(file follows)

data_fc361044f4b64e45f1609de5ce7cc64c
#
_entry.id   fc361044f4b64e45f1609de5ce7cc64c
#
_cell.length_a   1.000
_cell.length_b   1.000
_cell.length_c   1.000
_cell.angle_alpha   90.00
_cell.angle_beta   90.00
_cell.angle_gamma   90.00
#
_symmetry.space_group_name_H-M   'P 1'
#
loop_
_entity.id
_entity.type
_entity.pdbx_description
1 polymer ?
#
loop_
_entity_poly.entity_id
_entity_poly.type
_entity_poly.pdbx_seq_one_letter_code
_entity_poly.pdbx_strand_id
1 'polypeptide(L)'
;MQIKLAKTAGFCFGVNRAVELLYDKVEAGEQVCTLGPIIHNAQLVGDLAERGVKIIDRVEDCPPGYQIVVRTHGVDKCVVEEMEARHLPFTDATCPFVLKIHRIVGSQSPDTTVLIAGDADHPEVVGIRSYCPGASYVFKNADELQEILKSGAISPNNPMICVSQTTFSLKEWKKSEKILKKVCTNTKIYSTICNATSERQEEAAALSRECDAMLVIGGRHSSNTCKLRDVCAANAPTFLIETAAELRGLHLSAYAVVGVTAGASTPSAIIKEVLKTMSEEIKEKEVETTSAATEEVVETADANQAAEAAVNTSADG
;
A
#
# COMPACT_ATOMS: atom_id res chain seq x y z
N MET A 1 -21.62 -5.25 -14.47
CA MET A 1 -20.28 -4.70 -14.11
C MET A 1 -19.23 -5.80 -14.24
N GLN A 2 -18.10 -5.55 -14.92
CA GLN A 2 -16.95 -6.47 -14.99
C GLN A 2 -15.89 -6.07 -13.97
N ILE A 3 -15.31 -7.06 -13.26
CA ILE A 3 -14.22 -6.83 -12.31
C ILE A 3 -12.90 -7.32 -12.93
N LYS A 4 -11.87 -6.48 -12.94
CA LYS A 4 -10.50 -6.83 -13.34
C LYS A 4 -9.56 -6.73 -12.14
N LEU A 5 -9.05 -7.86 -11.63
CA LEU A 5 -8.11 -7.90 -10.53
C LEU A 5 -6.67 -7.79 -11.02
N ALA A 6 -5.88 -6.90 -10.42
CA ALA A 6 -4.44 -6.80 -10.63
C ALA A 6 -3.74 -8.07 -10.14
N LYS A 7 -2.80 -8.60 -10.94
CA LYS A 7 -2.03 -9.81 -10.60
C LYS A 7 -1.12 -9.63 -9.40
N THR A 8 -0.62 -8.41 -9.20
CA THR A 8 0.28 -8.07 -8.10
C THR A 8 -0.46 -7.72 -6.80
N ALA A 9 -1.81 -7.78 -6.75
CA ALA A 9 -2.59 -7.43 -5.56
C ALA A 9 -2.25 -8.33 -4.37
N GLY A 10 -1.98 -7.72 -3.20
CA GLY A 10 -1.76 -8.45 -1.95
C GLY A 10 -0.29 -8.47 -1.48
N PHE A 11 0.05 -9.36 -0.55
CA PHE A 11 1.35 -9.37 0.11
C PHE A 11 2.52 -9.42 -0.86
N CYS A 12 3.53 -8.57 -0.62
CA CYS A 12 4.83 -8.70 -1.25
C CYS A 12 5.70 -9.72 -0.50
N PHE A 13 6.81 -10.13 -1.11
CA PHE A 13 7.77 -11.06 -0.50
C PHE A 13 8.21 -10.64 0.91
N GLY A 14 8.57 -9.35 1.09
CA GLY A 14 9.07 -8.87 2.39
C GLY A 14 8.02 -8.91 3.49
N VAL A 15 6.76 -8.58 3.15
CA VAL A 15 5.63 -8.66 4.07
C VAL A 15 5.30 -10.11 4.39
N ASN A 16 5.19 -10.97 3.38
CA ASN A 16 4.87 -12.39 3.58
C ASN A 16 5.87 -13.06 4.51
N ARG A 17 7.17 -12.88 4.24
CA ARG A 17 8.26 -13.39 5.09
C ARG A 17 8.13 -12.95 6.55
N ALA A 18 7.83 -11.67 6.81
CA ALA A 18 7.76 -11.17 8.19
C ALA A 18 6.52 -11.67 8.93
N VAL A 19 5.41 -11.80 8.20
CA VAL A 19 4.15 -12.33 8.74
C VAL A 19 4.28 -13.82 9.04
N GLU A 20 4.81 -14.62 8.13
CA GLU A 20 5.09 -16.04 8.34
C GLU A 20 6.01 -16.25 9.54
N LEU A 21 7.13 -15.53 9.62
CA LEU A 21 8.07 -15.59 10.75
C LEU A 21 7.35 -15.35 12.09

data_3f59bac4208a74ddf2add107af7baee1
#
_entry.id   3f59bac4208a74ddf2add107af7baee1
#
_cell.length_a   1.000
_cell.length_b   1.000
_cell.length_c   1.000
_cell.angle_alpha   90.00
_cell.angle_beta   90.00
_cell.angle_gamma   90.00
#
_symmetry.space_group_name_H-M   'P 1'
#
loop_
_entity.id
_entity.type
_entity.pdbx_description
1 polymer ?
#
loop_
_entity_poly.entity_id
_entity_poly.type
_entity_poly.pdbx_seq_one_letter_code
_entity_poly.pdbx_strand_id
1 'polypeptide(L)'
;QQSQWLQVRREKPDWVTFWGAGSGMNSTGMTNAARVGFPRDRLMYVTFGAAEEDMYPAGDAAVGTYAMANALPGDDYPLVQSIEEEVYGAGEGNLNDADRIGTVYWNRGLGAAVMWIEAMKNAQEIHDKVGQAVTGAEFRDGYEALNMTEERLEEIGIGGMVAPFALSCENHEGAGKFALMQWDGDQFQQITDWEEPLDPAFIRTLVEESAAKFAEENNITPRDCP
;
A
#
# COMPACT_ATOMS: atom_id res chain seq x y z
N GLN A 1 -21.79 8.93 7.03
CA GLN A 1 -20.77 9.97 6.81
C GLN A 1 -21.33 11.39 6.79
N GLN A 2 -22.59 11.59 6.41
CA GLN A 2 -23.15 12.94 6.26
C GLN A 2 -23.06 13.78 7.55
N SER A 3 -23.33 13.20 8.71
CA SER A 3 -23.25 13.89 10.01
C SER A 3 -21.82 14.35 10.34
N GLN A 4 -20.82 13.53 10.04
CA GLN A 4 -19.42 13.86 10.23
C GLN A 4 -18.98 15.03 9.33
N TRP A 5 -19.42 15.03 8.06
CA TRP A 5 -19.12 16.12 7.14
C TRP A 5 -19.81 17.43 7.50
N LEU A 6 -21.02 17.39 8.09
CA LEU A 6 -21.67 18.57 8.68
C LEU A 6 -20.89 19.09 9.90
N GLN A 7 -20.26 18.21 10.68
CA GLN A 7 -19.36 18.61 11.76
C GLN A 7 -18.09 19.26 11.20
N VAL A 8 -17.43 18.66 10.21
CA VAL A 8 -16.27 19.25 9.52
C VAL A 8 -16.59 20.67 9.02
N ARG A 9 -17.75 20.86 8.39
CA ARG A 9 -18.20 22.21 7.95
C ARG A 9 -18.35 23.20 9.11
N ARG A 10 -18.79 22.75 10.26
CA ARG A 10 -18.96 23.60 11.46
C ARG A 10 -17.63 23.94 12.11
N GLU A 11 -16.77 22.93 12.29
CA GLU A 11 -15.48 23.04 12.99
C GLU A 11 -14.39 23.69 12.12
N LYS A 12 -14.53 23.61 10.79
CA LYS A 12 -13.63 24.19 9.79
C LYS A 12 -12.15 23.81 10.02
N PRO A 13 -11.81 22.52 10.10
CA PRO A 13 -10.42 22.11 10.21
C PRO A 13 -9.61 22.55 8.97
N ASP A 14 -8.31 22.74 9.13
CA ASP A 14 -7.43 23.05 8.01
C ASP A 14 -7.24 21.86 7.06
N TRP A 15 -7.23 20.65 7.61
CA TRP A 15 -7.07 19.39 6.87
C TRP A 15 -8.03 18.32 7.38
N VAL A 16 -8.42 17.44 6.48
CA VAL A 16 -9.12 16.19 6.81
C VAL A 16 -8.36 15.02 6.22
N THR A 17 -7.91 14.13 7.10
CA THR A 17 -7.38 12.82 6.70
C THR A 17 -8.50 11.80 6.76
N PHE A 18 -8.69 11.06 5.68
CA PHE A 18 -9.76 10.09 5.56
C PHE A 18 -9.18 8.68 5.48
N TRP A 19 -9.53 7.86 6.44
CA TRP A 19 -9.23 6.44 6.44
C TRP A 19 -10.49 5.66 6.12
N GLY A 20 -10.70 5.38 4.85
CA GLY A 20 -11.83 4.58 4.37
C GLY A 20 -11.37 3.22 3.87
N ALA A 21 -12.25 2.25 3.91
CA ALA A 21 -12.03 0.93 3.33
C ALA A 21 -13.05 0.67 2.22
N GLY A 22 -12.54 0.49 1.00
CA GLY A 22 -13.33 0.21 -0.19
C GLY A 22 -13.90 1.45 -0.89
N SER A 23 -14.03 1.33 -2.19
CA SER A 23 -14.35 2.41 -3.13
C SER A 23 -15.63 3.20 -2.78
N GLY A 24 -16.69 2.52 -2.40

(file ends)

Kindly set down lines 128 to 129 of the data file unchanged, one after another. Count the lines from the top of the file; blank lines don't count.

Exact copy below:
CA GLN A 2 -23.15 12.94 6.26
C GLN A 2 -23.06 13.78 7.55